The Classification and Indexing Section’s home page is located at http://www.ifla.org/en/classification-and-indexing.

More...

Online Doc Cataloguing Section Report by William Garrison and John Hostage

by Sai Deng on Fri, Jan 15, 2010 at 09:47 am

William Garrison, University of South Florida

Anders Cato of the National Library of Sweden was reelected as chair of the Cataloguing Section and led the activities of the Cataloguing Section during the August 2009 at the World Library and Information Congress in Milan, Italy.  Bill Garrison of the University of South Florida continues to serve as newsletter editor, and John Hostage of Harvard Law School as information coordinator.  Ulrike Junger from the Deutsche Nationalbibliothek was elected secretary replacing Ben Gu of the National Library of China.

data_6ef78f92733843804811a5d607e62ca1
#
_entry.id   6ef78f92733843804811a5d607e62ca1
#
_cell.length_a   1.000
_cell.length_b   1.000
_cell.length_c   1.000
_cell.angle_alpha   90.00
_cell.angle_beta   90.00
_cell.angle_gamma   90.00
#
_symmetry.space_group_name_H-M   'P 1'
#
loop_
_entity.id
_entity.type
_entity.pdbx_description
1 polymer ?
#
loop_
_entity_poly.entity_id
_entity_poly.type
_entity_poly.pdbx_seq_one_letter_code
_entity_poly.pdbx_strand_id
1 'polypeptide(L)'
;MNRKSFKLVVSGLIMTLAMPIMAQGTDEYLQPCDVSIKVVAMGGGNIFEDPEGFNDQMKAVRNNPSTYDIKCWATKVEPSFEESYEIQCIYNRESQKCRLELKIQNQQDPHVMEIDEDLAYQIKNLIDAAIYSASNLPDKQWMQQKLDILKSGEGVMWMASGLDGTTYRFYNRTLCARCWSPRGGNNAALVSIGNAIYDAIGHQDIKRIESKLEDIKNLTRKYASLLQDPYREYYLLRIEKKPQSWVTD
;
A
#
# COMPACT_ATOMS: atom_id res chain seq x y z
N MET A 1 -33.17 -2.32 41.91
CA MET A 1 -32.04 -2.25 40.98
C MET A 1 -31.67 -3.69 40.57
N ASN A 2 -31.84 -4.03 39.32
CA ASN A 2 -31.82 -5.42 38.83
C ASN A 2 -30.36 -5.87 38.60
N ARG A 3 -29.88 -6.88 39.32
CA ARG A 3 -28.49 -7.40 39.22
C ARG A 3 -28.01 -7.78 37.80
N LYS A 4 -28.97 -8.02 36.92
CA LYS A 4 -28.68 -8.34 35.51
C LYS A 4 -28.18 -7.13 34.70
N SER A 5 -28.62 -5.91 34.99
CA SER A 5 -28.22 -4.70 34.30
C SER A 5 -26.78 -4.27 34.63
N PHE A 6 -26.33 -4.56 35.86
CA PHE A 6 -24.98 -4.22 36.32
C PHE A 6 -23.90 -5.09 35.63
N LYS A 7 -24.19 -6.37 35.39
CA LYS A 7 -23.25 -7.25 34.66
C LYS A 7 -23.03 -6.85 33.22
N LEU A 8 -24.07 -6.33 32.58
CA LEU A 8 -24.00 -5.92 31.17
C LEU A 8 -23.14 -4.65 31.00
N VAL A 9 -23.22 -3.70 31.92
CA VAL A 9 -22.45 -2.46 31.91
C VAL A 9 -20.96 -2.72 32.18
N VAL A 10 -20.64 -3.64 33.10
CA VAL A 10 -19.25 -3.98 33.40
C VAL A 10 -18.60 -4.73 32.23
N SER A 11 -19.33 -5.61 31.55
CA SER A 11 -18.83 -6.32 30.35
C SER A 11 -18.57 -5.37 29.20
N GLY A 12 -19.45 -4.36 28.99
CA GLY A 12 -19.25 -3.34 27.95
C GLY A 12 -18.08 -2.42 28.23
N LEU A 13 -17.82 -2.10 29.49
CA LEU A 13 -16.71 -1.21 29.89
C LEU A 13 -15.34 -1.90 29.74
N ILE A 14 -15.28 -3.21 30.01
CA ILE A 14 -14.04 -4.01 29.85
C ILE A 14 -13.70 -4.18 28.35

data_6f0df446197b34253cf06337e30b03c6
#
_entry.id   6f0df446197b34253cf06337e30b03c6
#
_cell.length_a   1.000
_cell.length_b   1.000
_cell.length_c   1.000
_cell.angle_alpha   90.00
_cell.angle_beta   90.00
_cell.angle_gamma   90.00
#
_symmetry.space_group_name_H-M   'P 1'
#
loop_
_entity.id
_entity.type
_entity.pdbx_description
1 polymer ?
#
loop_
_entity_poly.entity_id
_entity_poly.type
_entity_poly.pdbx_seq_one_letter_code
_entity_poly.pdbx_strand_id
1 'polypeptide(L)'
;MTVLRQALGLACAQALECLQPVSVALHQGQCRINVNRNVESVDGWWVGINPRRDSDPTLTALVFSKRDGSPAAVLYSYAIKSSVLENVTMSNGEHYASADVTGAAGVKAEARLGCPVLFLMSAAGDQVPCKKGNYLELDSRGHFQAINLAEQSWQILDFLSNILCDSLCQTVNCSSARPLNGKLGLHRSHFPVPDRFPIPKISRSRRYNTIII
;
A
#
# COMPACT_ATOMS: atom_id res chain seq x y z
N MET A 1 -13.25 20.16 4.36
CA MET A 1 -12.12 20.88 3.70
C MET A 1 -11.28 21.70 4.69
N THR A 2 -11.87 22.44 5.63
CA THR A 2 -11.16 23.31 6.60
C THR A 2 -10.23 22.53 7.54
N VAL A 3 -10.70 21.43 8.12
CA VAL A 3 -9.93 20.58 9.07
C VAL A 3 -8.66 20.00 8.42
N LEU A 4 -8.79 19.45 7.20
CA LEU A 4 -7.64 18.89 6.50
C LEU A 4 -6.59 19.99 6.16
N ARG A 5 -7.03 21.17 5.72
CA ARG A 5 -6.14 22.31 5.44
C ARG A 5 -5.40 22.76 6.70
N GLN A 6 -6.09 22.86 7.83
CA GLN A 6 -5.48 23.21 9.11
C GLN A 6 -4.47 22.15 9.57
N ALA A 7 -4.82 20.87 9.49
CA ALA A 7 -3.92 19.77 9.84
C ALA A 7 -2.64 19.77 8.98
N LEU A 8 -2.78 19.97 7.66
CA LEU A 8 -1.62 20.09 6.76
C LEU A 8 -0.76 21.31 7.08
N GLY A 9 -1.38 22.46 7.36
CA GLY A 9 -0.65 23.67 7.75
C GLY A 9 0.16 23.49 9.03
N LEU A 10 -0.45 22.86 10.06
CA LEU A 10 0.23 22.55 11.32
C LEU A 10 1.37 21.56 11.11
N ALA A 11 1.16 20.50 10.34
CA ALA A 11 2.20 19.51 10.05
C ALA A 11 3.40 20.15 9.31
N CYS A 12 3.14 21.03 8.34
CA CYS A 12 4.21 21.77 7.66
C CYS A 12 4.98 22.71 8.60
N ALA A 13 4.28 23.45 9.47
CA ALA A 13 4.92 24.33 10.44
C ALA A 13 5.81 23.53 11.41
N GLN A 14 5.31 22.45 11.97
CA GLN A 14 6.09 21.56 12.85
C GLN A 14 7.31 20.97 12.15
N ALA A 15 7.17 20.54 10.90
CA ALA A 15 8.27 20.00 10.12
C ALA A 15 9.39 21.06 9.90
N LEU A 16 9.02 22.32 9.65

William Garrison, University of South Florida

Anders Cato of the National Library of Sweden was reelected as chair of the Cataloguing Section and led the activities of the Cataloguing Section during the August 2009 at the World Library and Information Congress in Milan, Italy.  Bill Garrison of the University of South Florida continues to serve as newsletter editor, and John Hostage of Harvard Law School as information coordinator.  Ulrike Junger from the Deutsche Nationalbibliothek was elected secretary replacing Ben Gu of the National Library of China.

In the restructuring of the IFLA divisions and sections, the Cataloguing Section is now part of Division III, Library Services.  Division IV, Bibliographic Control no longer exists, and the new Division IV has been renamed Support of the Profession.  As a result, the members of former Division IV have expressed concerns about the role that IFLA will have in the continuing development of and support for bibliographic standards.  A document expressing the concerns will be submitted to the IFLA Professional Committee for consideration.